Minutes: High Impact, First Contact Committee (Draft)

Minutes: High Impact, First Contact Committee (Draft)

Minutes: High Impact, First Contact Committee

May 9, 2000

Present: Brenda Amenson-Hill, Shannon Byrne, Ann Deprey, Scott Furlong, John Gerow, Cheryl Grosso, Leanne Hansen, Mimi Kubsch, Chuck Matter, Sarah Meredith, Marlene Regan, Laura

Sear, Linda Toonen, and Georjeanna Wilson-Doenges, Nicole Suchomel

Absent: Aeron Haynie, Joanelle Jackson

1.Chairperson Scott Furlong called the meeting to order at approximately 9:35p.m.

2.The committee reviewed the goal statements that were developed at the May 5 meeting, with discussion about the wording of the category, which included the following goal

statements or phrases:

Many statements were discussed such as learning to learn, learning to help self, developing the basics, knowing yourself in the context of the outside world, outward education, self-sufficiency, becoming a member and engaged citizen/student of the University and global community, life-long learning, intellectual stimulation, life-planning, and engaging the world.

Engaging the World was tentatively chosen as a catch phrase for this goal area.

3.More discussion ensued around the next goal area, which included the following goal

statements or phrases:

Ideas discussed for a catch phrase or label for this area included: thinking critically, reflective learning, self-evaluation, academic self-improvement, learning, maturity of thinking, engaging

the issues in the world, making more mature decisions, self-growth through critical thinking, learning to develop critical and analytical thinking skills.

4.The next goal area discussed included the following elements:

Learning styles discussion:

A great deal of discussion occurred regarding two perspectives related to learning styles:

a. understanding differences in student-learning styles from a faculty-student perspective and

b. teaching students to recognize their personal preferred learning style and the learning styles of

others, developing their less-preferred learning style.

5. Some discussion followed about using various assessment tools, inventories, etc. to aid in

helping students learn more about their learning style. Most members were not in favor of

using formal assessment instruments.

One member stated that formal assessment tools may be helpful in identifying students at


Other thoughts that followed this discussion:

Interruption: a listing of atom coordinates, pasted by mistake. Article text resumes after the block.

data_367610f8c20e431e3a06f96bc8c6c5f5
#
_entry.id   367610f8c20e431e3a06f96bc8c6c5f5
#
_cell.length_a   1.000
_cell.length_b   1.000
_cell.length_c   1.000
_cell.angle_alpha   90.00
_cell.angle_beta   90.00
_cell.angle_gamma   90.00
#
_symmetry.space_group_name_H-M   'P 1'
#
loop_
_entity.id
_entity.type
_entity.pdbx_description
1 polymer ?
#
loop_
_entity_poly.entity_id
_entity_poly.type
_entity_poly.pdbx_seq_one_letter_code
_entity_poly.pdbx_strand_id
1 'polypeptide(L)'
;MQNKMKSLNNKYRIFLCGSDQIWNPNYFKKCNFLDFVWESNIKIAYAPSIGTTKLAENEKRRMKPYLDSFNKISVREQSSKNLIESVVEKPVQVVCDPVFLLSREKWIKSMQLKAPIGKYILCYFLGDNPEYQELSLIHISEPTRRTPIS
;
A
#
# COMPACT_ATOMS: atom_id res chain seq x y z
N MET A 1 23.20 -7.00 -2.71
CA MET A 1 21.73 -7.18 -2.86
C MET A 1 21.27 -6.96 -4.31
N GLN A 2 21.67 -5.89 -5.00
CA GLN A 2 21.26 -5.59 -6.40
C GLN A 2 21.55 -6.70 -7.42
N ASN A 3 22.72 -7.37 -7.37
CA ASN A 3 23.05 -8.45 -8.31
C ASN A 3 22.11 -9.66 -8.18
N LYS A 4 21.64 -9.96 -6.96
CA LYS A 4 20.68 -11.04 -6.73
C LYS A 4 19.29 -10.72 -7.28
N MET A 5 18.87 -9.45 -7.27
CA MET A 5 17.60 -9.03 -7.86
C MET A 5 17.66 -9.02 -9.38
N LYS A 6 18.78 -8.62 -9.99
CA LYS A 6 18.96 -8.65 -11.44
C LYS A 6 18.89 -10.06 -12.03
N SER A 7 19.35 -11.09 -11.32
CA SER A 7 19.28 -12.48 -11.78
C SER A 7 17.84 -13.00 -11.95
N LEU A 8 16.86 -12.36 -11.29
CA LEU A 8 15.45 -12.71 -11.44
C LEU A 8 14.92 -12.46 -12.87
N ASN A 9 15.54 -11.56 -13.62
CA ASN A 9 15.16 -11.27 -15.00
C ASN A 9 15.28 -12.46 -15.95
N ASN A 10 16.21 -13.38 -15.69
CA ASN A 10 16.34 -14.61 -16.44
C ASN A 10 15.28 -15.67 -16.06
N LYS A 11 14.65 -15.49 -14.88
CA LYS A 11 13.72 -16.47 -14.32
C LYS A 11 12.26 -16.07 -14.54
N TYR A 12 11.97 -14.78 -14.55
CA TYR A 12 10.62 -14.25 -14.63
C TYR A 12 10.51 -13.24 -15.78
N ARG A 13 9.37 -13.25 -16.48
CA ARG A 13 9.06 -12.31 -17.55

·The difference between a freshmen and a high school senior is three months.

·There is a difference between the outcomes of a college education, and the outcomes of a first-

year class… we need to be realistic.

·It is important to get students started, to begin to prepare them for the outcomes they will

eventually realize by the end of their college career (in relation to the point made above).

·Students come to us their freshmen year, ready and willing to change and adapt to college.

6. The learning styles phrase was discussed at length as being two-fold:

-discussion about learning styles; exploring different styles

-faculty need to recognize different learning styles in their students. Does an "engaging

instructor" account for this attribute or quality?

Some reservations were expressed about the comfort level of faculty in teaching this topic.

The question was raised as to whether this topic could be addressed, by a two-person team if the class were team-taught by a faculty and academic staff member and that outside resources, i.e. presenters, etc could be used.

In addition, the idea of using upper-class students as "student collaborators" was discussed.

The question of learning styles was raised again-- does it fit where it is? The suggestion was made to add it to the "self-growth" list and to keep it in the process-oriented goal list as well.

7.The title of "Engaging the World" was discussed again with additional ideas being


·Foundations for college

·Self-growth and critical thinking

·Engaging of learning setting

·Sketching a path

8.Scott Furlong, the co-chair raised the question: Is the class a "programmatic" versus University effort. By programmatic, it is meant to be departmental or by academic area. The chair and many members of the committee concurred that it should be a University effort.

Additional questions:

How will it fit in the General Education requirements?

Mimi Kubsch stated that it is important to her that it not miss transfer students.

What type of courses would it be taught in?

At the next meeting, the committee will work in small groups on the goal statement areas.

The next meeting is scheduled for:

Tuesday, May 16, 1:00-3:00 p.m., Alumni B, University Union.